Malaysian Journal of Microbiology

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Series:Volume 12
Publisher:Malaysian Society for Microbiology
Genres:International Journal
Authors:, , ,
Pages:8 pages
Binding: Hardcover
ISSN:0022317538
Identification and characterization of three endophytic bacteria from Neesia altissima (Malvaceae) antagonistic to diarrhea-causing bacteria

ABSTRACT

Aims: Diarrheal disease is one of serious healthcare problems in developing countries. Endophytic bacteria have been known as a promising source of new antibiotics against susceptible and resistant forms of microorganisms. In this study, we identified three endophytic bacteria isolated from Neesia altissima and screened their antagonistic activity against diarrhea-causing bacteria in order to find new potential secondary metabolites. Methodology and results: Samples of N. altissima were collected from mount Halimun-Salak national park. Endophytic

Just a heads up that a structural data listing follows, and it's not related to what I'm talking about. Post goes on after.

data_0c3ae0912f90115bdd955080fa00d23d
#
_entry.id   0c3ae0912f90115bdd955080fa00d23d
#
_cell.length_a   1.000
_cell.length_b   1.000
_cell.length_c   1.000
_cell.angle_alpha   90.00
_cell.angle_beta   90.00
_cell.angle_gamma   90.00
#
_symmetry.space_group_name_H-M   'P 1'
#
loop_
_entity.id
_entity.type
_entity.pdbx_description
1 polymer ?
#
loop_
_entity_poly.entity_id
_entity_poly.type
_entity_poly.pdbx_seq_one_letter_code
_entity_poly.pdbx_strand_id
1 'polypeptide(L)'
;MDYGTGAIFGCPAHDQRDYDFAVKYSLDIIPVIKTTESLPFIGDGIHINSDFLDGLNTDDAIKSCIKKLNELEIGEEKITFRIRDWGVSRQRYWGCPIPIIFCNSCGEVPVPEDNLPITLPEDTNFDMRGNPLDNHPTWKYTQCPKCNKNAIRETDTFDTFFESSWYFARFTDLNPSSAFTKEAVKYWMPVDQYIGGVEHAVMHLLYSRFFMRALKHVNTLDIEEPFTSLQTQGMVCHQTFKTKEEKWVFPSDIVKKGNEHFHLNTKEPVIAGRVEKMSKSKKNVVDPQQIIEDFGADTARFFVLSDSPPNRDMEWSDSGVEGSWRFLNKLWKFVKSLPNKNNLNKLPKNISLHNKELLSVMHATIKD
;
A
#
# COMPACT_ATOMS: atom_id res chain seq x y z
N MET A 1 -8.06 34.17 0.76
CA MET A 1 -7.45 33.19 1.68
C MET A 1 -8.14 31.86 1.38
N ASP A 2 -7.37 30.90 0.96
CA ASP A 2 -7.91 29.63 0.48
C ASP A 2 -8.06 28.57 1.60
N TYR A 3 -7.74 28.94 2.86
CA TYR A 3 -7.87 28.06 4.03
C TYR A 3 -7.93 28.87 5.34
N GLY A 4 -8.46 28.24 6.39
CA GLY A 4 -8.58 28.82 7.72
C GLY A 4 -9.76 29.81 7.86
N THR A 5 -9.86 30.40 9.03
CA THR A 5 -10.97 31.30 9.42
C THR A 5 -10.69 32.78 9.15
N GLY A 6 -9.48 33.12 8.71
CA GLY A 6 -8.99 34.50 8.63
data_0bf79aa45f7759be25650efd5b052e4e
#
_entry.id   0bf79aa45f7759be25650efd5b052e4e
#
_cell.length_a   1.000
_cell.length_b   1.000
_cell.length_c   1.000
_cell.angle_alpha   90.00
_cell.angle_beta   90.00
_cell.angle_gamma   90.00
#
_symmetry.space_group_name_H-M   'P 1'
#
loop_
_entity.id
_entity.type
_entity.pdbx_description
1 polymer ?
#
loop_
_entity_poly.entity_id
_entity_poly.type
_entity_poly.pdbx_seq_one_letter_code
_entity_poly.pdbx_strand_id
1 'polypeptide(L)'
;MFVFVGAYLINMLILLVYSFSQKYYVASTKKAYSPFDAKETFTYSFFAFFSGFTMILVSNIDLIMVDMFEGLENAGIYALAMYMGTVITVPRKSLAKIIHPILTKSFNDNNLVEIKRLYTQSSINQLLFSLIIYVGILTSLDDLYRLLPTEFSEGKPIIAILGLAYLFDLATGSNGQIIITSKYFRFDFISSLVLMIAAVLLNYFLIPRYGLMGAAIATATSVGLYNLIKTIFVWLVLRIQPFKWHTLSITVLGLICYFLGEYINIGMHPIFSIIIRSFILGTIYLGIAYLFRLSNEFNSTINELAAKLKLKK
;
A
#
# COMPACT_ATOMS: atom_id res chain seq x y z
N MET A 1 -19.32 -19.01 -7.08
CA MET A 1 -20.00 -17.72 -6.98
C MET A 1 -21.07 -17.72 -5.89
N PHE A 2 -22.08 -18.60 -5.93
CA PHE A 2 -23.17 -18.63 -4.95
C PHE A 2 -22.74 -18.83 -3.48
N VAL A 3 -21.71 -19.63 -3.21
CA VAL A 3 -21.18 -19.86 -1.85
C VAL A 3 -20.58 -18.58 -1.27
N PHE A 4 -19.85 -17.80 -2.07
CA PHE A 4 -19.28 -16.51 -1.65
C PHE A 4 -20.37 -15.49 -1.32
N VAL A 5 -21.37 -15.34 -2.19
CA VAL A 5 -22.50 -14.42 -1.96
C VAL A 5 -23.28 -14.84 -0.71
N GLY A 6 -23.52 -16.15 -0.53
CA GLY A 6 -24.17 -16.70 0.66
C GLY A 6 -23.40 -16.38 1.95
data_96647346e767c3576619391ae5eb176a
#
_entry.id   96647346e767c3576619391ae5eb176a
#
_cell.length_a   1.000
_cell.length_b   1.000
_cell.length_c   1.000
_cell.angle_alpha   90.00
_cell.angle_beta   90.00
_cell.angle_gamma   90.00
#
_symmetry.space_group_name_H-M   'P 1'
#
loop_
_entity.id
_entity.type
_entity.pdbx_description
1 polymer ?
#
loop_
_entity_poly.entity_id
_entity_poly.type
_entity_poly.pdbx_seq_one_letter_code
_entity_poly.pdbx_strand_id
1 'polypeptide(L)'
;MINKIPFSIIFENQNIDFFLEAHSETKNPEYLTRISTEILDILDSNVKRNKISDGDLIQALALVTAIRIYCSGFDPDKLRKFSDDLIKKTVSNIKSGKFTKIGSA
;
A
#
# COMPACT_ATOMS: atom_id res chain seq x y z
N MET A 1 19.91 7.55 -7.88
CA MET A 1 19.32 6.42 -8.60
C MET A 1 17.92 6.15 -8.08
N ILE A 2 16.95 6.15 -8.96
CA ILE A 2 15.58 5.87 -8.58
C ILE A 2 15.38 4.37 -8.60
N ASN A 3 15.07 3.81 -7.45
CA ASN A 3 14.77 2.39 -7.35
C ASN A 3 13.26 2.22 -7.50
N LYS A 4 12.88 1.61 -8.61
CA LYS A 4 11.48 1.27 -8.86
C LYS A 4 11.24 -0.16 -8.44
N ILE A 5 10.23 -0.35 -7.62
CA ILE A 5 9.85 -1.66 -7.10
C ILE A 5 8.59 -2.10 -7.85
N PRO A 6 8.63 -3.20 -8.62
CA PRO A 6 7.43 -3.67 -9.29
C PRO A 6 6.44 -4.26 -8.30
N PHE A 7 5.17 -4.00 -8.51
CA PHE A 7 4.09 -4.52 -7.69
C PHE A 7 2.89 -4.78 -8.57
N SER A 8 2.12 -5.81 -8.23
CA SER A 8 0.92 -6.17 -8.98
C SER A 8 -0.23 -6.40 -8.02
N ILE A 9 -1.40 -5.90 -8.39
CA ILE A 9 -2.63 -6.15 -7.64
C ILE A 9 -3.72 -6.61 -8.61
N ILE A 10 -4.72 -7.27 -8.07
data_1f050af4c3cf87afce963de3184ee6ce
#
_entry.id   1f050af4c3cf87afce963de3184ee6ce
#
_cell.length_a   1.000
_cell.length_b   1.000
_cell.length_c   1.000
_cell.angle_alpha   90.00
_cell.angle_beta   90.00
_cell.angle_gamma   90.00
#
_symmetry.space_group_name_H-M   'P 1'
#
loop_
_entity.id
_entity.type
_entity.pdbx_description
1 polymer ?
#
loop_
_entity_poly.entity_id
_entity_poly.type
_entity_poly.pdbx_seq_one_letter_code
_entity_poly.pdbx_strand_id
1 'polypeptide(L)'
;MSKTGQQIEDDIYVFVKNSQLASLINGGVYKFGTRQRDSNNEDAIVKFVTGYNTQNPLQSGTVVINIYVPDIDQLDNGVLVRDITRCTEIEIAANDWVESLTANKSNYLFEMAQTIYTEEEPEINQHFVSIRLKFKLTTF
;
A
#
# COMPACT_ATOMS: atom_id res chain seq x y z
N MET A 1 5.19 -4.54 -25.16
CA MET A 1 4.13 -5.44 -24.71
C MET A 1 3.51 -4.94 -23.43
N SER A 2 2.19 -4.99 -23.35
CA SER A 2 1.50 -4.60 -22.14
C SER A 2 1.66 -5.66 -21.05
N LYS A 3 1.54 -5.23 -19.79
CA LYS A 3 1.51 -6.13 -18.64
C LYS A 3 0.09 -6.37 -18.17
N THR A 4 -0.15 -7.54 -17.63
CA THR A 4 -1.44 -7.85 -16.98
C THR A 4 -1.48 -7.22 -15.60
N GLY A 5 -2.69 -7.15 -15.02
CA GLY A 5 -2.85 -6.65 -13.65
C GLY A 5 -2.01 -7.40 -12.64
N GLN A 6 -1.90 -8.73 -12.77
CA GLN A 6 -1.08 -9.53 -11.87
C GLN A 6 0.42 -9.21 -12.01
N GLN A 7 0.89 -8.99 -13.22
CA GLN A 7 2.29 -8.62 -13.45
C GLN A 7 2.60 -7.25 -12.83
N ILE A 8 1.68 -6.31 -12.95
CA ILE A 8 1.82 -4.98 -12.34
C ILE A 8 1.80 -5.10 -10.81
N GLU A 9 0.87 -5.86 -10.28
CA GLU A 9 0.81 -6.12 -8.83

bacteria were isolated from roots, barks, and fresh leaves of N. altissima by surface sterilized method. Screening of antagonistics activity was conducted against five diarrhea-causing bacteria such as Escherichia coli, Staphylococcus
aureus, Salmonella typhimurium, Shigella flexneri, and Bacillus cereus using crude extract dilution and diffusion disc methods. Three endophytic bacteria showed antagonistic activity against the pathogenic bacteria. Identification of the
three potential endophytic bacteria using molecular analysis showed that two isolates determined as Pseudomonas aeruginosa and one isolate belongs to P. azotoformans. Conclusion, significance and impact study: Crude extract of P. aeruginosa (strain 1.4.1A and 1.2.7D) and P. azotoformans (strain 1.8.7KB) showed growth inhibition activity to the diarrhea-causing bacteria. This is the first report of P. azotoformans exhibited antagonistic activities against diarrhea-causing bacteria. This data suggested that bacterial endophytes from N. altissima provided potential sources for the discovery of new secondary metabolites to combat the diarrhea-causing bacteria. This finding highlights potential prospects of endophytic bacteria utilization from endemic medicinal plants for the discovery of novel bioactive compounds.


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